Bridges says only family is off limits

: National Leader Simon Bridges with his own wife, Natalie, at his party's annual conference in July. Only the family is off limits in politics, he says.
 

National's Leader, Simon Bridges, says the only thing off-limits in his attacks on the Prime Minister are her family.

In an at-times testy interview with POLITIK yesterday he addressed charges that National had moved up to a new level of personal attack over the allegations of sexual assault by a Labour party staffer.

National’s attack has been led by Paula Bennett and Bridges has instead tended to focus on the role played by the Prime Minister.

“I think she knew. I think the evidence backs all of that up,” he told TVNZ’s “Breakfast” two days ago.

Speaking to POLITIK, he dismissed the statement by lawyer, Simon Mitchell, who claimed the complainant had made no mention of any sexual assault when she was questioned in March by a committee on which he sat and then by him personally in May.

“There is something that needs to be remembered in all of this there are upwards of twelve complainants,” he said.

“Having done many a jury trial, you just got to ask yourself, are they all wrong.”

They may or may not be, but so far National has produced no evidence to sustain their charges that both the Prime Minister and Finance Minister, Grant Robertson, have been party to a cover-up of the complaints.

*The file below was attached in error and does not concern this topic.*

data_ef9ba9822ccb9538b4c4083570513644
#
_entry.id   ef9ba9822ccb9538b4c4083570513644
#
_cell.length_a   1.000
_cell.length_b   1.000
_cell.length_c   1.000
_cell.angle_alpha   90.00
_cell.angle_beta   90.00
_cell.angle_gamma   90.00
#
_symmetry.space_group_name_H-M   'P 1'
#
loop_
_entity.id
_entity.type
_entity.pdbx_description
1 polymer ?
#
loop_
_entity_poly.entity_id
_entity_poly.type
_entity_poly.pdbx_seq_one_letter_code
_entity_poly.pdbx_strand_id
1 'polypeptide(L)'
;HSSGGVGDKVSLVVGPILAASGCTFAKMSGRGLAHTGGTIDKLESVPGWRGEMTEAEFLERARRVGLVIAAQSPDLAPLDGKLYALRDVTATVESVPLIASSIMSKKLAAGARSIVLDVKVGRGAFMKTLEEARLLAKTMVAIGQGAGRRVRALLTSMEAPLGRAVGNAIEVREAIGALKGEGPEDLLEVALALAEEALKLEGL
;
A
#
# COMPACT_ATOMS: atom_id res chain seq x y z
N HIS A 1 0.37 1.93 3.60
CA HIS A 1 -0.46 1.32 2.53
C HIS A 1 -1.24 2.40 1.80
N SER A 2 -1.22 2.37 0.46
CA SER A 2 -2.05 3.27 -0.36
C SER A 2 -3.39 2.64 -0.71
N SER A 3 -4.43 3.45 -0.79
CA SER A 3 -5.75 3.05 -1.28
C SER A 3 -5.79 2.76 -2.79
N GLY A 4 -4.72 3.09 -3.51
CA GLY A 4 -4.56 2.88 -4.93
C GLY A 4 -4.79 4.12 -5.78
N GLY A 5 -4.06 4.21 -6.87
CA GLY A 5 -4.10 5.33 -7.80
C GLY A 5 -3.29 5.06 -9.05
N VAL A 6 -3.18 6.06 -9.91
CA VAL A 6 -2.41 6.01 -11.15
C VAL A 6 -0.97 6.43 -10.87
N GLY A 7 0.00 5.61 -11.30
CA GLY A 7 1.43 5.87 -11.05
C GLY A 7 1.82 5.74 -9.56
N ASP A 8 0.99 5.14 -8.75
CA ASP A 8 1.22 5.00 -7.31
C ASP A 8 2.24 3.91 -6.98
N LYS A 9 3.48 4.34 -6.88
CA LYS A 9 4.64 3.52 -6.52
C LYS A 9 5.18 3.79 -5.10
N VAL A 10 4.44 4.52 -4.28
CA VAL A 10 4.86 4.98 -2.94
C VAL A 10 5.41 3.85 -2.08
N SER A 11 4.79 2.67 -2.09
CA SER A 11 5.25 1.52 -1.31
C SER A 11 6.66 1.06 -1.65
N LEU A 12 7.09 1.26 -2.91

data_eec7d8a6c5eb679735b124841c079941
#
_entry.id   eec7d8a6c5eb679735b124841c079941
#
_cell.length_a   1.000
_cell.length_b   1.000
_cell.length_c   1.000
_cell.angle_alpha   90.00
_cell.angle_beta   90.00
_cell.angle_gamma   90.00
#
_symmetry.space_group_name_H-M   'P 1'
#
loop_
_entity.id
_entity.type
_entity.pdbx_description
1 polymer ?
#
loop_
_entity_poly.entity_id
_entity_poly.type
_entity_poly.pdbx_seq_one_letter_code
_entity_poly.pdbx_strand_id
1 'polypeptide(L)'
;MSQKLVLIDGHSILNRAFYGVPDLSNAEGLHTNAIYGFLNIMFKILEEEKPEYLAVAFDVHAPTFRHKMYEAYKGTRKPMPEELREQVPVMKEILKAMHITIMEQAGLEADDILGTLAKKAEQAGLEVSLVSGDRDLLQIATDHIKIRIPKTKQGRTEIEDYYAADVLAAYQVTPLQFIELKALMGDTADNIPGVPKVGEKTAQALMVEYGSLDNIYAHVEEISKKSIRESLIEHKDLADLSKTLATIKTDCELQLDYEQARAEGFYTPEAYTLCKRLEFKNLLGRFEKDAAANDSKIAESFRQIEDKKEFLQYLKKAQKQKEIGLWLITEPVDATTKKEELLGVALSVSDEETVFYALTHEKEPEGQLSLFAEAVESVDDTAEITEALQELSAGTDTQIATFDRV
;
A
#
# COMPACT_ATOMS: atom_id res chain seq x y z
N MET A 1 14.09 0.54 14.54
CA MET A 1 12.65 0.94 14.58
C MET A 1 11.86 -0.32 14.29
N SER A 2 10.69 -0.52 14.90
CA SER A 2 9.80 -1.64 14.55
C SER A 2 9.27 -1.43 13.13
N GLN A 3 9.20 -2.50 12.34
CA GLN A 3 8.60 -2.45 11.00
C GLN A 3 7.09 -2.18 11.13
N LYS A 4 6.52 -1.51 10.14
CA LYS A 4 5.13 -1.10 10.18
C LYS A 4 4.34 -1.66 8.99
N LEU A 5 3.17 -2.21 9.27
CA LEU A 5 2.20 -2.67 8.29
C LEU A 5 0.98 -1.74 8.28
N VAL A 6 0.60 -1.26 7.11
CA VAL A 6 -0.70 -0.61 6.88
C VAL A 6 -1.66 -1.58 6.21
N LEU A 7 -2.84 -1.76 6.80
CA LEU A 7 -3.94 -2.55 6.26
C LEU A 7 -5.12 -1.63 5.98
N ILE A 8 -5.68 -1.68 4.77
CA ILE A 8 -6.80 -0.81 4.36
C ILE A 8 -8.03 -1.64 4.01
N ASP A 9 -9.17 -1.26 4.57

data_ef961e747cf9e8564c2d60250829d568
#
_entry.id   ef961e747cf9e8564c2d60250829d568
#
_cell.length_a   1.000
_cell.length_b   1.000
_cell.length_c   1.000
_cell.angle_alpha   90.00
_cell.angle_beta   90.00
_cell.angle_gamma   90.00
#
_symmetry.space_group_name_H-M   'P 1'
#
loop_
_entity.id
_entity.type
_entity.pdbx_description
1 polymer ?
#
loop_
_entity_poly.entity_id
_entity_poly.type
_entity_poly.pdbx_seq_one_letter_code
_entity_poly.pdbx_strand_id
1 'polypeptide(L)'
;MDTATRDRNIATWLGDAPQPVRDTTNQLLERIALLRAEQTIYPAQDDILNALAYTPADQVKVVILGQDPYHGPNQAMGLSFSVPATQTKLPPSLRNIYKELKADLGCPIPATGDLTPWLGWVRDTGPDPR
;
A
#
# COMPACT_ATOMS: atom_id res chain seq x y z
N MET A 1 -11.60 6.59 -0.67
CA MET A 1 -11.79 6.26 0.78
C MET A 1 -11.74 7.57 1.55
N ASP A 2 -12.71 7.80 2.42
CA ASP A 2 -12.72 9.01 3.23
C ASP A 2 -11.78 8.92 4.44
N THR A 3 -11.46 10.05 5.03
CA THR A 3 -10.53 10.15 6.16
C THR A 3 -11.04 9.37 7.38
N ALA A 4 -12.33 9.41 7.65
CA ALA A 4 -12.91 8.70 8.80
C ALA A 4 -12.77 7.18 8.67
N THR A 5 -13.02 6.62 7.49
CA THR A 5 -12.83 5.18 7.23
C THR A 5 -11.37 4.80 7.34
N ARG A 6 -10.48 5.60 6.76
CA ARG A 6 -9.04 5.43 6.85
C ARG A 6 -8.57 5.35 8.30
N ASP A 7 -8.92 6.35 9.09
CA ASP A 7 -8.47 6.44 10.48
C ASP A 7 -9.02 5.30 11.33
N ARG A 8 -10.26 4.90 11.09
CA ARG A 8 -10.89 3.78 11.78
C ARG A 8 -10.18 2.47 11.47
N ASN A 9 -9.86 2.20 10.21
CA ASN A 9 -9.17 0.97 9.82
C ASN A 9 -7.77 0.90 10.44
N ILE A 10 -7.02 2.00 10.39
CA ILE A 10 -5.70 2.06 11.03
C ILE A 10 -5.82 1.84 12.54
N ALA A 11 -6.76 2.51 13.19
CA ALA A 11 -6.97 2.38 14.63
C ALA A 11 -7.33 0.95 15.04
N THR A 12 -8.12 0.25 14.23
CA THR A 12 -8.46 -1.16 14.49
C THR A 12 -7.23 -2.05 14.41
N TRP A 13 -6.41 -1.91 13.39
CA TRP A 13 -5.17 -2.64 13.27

There are concerns within Labour that all this is designed for social media which in its present state allows for distortions and half-truths to be given wide circulation.

Labour’s leader of the House, Chris Hipkins, referred to this in Parliament on Tuesday when he interrupted a chain of questioning of the prime Minister by Bennett attempted to ask questions containing allegations that Robertson had covered the sexual assault up.

“Where a member puts a question that is deliberately out of order, and then a Minister doesn't reply to it because it is out of order, that actually creates some issues for the House, particularly where one of the parties in the House is clipping things from the House, allegations that have been made in the House by way of question, and using them online through social media,”he said.

(In fact, Bennett ran the entire video of her question to the Prime Minister on her Facebook page. It was not clipped.)

What is clear is that National has stepped up its targeting of Ardern.

And it may be working.

The August poll report from the Labour’s pollster, UMR, ironically supplied to POLITIK by someone more connected to National than Labour, shows that with a change in polling method at the end of June has come a big lift in Bridges’ favourability (from 21% to 33%) and corresponding fall in Ardern’s (from 72% to 64%).

National have those figures, and they may be what is emboldening them to go after her.

However, Bridges rejects the argument that he needs to knock over Jacinda Ardern if he is to become Prime Minister.

“I’ve never had that view,” he said.

“I think the election will turn on whether the country thinks this Government has delivered or not.”

He then listed the economy, health education and infrastructure as the key measures of that.

“But when voters assess that, then yeah, leadership matters.

“Whether it is Ihumatao where the Prime Minister got involved because it seemed like the woke thing to do but is now missing in action and dodging questions about what's really going on there or alleged sexual assaults where there has been shoddy process and cover-up, leadership does matter in what New Zealanders want and expect.”

So what are the limits in terms of attacking the Prime Minister?

I never attack politicians in relation to their family,” he said.

“But you know this idea that somehow criticisms of the Prime Minister are sexist or illegitimate and new is complete nonsense.

“It's been around since Holyoake, Muldoon, Rowling, Lange; to say it is new is utter nonsense.”